Rex D. Edwards is the Seminar Director of Ministry.

In "Northern Farmer, " Tennyson described one man's perspective on a sermon: "An 'eard 'um a-bummin' away like a buzzard-clock owermy 'ead, And I niver knaw'd whot a mean'd, but I thowt a 'ad summut to say, And I thowt a said whot a owt to 'a said an I coom'd away."

It is quite a tragedy that some 100 years later this bit of verse can be taken over almost intact as a commentary on the relevancy of some preaching today.

Professional competence and a certain pride in that competence is an expression of commitment. A sense of commitment urges me to develop as many skills as God has given me. If I don't have an ability, that's one thing; if 1 am lazy, that's quite another.

The concerned professional will hone certain minimum skills to a high degree of effectiveness. In the same way that the carpenter learns how to drive a nail, saw a straight line, and care for his tools, I too need to oil the tools of my trade and develop the skills needed for it.

There is no guarantee that a carpenter who is professionally adequate will build a good house, but it is rather certain that he will not build one if he lets his skills grow rusty. So I work each week at trying to read the Scripture lessons with greater clarity. I experiment with how to use my voice, how to use pauses, how to modulate, how to express, how to emphasize. Nothing shocks me more than a man who has all the equipment and 10 or more years of experience in the parish, but who still reads the Scripture or preaches as if he were reading the phone book. We who preach must develop competence not only in constructing sermons and filling them with substantial content, but also in presenting them well.

Our concern should extend also to the methodology of preaching. For instance, we should realize that the statement "I have written a sermon" contains a certain contradiction. Writing is one form of communication, speaking is another. We tend to confuse these two forms. We write as though we were speaking and speak as though we were writing.

Read ecclesiastical literature with an eye to that concern and you will see what I mean. Our written materials have a tendency to float around and move from point to point like syrup making its erratic way over pancakes.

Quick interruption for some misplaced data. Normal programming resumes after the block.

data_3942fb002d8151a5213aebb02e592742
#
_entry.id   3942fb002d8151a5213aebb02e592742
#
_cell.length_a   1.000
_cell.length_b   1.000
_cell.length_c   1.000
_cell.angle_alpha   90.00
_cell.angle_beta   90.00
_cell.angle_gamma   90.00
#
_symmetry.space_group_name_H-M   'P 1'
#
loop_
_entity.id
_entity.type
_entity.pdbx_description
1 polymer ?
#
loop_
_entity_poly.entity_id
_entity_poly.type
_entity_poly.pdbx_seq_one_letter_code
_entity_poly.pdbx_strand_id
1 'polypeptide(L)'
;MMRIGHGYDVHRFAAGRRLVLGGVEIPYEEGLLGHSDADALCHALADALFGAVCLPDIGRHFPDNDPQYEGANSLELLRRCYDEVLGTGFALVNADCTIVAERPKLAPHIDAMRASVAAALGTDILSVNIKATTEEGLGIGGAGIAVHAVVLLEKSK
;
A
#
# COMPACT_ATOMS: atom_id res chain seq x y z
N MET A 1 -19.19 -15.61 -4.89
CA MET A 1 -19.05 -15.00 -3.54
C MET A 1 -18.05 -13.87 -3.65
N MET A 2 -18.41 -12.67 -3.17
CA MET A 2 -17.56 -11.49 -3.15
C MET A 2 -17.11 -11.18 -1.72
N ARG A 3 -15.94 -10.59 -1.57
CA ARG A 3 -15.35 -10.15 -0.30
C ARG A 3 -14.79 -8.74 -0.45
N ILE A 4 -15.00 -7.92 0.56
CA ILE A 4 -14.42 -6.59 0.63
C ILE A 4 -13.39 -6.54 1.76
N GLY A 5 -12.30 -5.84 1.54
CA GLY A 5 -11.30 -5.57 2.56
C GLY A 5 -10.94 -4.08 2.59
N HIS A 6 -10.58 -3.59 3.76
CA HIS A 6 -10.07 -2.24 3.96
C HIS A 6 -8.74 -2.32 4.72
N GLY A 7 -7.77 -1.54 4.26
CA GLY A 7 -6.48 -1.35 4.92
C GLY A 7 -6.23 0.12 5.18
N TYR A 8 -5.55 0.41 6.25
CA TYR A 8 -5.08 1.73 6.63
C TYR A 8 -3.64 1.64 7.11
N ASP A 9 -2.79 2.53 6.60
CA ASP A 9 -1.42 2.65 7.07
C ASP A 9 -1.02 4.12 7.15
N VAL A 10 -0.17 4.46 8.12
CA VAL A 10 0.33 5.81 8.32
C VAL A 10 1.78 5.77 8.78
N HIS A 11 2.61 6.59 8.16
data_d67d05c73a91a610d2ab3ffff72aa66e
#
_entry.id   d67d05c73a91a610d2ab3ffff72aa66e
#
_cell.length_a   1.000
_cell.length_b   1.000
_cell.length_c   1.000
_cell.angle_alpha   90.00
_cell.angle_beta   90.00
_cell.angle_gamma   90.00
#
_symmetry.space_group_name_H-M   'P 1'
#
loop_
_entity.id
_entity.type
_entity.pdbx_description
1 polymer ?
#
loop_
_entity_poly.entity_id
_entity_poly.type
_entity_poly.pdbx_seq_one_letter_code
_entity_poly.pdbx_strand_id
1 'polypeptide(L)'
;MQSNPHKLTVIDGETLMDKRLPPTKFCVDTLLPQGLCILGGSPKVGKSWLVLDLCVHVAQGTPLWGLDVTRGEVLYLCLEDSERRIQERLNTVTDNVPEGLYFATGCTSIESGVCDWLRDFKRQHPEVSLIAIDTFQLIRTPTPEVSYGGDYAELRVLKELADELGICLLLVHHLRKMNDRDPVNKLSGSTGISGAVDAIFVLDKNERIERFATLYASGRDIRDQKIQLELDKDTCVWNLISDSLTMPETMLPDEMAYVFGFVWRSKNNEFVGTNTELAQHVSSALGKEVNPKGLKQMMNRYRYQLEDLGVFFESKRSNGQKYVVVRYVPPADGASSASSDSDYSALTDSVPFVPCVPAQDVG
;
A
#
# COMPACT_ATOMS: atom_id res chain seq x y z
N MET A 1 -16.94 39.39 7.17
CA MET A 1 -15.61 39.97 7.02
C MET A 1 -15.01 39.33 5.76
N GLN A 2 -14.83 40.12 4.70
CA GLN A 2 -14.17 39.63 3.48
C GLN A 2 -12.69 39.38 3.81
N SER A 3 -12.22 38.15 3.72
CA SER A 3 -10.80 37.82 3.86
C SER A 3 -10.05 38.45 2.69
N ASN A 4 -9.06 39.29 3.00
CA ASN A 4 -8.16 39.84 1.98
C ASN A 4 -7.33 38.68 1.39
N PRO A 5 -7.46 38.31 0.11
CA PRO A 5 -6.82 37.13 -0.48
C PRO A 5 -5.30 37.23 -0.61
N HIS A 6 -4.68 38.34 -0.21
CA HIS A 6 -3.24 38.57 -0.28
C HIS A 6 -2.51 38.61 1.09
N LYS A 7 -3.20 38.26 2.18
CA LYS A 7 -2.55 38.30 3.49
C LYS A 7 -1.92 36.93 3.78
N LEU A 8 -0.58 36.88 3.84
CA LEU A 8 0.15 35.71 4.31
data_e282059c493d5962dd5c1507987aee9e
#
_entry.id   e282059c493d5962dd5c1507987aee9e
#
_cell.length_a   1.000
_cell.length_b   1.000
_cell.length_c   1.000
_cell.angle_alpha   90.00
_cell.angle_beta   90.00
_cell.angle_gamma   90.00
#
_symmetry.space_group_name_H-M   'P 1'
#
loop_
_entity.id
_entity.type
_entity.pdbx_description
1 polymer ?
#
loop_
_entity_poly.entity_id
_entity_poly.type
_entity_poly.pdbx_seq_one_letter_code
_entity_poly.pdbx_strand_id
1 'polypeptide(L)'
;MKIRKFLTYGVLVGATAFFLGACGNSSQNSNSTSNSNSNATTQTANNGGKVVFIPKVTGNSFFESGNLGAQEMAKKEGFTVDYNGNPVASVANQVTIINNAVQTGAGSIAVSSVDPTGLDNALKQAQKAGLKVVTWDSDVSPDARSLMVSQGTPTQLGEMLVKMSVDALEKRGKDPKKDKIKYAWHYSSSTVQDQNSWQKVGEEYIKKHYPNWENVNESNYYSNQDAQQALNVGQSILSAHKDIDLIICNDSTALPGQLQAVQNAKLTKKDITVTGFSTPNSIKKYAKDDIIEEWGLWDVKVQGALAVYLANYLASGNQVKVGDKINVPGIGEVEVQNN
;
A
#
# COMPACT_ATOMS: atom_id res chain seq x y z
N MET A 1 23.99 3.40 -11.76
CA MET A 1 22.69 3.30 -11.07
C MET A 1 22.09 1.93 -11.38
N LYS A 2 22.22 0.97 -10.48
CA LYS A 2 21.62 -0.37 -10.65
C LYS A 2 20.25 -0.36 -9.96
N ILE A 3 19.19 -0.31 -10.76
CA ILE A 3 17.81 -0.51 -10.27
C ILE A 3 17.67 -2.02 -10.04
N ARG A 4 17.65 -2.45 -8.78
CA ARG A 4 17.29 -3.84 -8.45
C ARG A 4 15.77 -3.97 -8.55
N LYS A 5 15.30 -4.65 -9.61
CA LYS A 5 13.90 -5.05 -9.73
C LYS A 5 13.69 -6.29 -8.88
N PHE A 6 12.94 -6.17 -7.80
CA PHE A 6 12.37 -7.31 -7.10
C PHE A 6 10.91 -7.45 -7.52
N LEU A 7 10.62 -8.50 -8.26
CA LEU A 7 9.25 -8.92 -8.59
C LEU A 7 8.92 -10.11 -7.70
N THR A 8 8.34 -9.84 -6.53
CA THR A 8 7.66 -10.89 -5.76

Listen to some of the sermons delivered in our circles. Some of our speakers move with the precision of a master fencer pinking a young opponent with expertise and mild abandon--interesting to watch but hard to follow.

Writing can and ought to be logical, sequential, progressive, and balanced in form. But in speaking, one always faces a "now or never" situation, at least for that particular message. Speaking is directed to the ear and has to do with sound. And sounds fade away long before a printed page returns to dust.

The reader sets his own stage for reception; if it is not comfortable, he can close his book and continue reading later or go to a more conducive place. But a speaker must consider things like attention spans, noise levels, comfortableness of surroundings, and age and interest differentiation.

Had Tennyson's preacher been committed to his ministry, technically proficient, and aware of his role, I doubt whether he would have been "a bummin' ... like a buzzard-clock ower my 'ead." Pastoral preaching to people in the parish requires both a sense of commitment and a proficiency that will help us communicate what we mean when we have something to say. --Rex D. Edwards.


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Rex D. Edwards is the Seminar Director of Ministry.

October 1987

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